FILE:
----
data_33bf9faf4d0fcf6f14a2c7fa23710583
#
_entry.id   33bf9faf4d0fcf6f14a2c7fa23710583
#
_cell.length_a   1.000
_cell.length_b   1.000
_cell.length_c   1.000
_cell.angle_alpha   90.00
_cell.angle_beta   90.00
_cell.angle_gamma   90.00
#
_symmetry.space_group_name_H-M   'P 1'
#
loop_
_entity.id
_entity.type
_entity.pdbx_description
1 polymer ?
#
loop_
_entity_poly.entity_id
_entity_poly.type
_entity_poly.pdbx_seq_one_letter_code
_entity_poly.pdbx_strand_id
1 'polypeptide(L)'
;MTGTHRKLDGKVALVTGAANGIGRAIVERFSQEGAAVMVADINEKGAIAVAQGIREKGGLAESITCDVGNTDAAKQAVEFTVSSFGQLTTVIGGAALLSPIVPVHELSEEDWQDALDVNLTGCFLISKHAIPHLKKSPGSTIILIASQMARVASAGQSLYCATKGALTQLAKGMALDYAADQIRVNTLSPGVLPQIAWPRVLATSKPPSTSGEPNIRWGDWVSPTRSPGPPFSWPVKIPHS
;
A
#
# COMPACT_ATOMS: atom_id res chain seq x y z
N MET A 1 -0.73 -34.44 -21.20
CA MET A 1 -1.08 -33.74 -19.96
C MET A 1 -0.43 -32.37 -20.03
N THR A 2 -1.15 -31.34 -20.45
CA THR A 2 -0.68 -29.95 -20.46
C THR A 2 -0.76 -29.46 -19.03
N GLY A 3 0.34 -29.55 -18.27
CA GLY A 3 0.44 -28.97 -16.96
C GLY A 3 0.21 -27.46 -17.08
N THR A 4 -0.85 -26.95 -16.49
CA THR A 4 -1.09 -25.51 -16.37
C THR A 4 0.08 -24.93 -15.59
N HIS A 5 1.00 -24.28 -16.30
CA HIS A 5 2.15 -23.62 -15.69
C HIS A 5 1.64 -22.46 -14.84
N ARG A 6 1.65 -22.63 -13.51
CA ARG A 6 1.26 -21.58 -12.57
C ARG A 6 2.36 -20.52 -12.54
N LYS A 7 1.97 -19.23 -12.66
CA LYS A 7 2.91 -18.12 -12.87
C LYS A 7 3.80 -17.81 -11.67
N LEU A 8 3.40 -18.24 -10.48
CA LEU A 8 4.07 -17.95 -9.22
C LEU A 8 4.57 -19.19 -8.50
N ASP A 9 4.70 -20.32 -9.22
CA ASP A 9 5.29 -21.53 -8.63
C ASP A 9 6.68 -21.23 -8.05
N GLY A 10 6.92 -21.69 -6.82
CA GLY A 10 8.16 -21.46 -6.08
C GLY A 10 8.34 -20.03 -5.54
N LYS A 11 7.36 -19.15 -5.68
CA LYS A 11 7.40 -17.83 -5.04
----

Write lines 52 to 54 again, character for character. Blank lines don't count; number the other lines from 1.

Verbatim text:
N LEU A 8 3.40 -18.24 -10.48
CA LEU A 8 4.07 -17.95 -9.22
C LEU A 8 4.57 -19.19 -8.50